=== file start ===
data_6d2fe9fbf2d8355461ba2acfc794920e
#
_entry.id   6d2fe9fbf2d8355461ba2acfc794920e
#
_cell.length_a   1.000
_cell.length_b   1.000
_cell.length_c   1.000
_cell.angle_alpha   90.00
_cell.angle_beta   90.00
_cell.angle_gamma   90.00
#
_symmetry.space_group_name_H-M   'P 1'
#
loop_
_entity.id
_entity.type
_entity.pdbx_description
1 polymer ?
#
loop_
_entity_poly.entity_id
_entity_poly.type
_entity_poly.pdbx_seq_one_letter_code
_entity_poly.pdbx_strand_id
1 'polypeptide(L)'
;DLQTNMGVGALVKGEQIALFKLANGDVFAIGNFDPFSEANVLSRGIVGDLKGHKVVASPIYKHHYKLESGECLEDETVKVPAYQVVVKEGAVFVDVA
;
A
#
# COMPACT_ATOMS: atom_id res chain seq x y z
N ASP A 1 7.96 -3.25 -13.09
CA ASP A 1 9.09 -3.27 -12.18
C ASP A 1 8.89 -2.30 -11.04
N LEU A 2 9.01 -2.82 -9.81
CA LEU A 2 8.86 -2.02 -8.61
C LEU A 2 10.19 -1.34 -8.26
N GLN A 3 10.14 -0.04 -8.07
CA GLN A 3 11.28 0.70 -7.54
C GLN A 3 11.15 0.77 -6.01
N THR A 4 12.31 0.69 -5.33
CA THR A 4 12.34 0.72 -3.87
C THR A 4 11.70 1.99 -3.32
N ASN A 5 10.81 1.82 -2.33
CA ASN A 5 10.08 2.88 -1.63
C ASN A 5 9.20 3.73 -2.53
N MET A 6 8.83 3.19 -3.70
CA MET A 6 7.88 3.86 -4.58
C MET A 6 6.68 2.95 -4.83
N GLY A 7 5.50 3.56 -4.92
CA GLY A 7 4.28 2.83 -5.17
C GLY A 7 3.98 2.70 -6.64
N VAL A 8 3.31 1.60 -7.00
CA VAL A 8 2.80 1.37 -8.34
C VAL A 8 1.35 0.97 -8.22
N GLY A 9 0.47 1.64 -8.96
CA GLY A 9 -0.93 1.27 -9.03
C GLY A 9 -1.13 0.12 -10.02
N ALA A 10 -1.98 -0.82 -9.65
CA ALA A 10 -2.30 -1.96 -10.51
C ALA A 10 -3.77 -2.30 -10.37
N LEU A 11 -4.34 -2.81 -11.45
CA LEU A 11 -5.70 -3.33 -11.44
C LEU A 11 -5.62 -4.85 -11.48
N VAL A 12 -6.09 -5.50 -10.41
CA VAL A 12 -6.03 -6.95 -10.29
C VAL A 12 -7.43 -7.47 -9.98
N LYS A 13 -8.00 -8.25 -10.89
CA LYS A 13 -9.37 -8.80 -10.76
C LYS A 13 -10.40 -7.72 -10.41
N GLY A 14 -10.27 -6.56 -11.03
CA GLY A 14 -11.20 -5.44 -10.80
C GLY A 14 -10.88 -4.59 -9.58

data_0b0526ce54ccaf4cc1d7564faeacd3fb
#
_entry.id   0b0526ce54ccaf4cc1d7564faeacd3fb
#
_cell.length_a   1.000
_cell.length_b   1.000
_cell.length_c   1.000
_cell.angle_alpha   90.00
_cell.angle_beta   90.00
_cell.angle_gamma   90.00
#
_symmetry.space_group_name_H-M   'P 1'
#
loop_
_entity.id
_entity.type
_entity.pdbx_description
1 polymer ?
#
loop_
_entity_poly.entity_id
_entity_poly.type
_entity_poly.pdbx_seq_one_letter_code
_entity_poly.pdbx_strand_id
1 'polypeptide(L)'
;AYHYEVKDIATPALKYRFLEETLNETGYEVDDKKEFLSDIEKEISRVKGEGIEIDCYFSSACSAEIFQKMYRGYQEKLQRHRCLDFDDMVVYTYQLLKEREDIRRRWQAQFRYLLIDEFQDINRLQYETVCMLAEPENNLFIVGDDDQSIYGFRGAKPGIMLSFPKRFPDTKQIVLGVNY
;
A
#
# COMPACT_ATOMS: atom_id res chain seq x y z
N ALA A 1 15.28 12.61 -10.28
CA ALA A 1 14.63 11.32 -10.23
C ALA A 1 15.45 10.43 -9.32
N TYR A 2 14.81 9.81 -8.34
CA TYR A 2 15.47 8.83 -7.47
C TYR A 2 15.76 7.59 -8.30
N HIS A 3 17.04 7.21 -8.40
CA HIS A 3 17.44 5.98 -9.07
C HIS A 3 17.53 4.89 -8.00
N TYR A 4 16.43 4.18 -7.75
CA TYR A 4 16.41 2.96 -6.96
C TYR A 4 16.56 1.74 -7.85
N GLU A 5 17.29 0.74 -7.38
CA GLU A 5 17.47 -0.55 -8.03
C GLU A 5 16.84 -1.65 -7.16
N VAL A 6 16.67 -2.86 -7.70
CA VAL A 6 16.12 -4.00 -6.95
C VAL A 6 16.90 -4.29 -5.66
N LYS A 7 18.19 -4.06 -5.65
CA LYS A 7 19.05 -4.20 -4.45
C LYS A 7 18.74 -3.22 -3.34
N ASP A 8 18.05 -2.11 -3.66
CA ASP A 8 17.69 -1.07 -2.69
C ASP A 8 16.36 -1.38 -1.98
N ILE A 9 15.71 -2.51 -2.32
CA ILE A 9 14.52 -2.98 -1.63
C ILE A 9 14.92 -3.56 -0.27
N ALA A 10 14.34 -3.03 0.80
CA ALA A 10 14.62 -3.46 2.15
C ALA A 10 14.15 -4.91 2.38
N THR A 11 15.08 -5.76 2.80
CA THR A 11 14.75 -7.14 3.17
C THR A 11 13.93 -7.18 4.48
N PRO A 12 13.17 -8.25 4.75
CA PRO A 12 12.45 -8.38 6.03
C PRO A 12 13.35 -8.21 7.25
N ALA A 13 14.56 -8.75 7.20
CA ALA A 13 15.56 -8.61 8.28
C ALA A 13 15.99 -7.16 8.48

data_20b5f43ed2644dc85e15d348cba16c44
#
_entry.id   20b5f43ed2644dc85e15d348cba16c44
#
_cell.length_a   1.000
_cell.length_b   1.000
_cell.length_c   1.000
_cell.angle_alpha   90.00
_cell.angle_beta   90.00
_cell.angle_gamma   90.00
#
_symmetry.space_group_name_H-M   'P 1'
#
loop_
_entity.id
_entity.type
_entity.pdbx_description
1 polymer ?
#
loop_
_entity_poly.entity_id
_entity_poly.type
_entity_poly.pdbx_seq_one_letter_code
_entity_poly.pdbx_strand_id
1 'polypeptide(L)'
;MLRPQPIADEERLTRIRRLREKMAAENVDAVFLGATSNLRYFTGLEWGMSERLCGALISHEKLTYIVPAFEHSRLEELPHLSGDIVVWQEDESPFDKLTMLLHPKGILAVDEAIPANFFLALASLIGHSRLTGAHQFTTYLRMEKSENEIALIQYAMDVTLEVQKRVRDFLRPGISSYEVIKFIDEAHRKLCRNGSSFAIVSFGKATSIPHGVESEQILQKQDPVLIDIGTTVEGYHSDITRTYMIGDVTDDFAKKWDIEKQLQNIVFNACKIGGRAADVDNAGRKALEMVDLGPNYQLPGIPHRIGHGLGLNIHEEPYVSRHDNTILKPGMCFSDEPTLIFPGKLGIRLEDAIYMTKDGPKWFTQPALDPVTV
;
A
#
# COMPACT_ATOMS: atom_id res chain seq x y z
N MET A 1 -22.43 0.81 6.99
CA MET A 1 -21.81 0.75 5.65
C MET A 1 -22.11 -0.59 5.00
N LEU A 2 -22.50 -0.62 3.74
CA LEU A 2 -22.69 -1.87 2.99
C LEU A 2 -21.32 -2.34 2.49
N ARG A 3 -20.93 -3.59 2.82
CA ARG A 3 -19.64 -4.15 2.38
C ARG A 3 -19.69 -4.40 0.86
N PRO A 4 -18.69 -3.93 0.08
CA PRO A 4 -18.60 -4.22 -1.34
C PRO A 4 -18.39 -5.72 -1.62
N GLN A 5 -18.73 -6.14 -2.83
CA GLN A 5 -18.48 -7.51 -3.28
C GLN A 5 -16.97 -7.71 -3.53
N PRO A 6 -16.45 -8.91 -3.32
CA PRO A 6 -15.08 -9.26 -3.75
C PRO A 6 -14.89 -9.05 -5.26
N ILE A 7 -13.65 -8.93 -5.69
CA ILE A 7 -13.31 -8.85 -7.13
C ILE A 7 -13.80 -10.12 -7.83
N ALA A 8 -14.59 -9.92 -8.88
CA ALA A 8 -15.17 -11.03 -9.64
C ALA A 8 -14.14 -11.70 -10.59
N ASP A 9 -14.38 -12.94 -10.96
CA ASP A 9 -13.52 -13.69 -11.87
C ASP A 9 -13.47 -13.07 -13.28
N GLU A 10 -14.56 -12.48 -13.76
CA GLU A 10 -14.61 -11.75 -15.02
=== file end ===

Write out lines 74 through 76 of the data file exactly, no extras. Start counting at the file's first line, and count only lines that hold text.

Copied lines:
#
_entry.id   0b0526ce54ccaf4cc1d7564faeacd3fb
#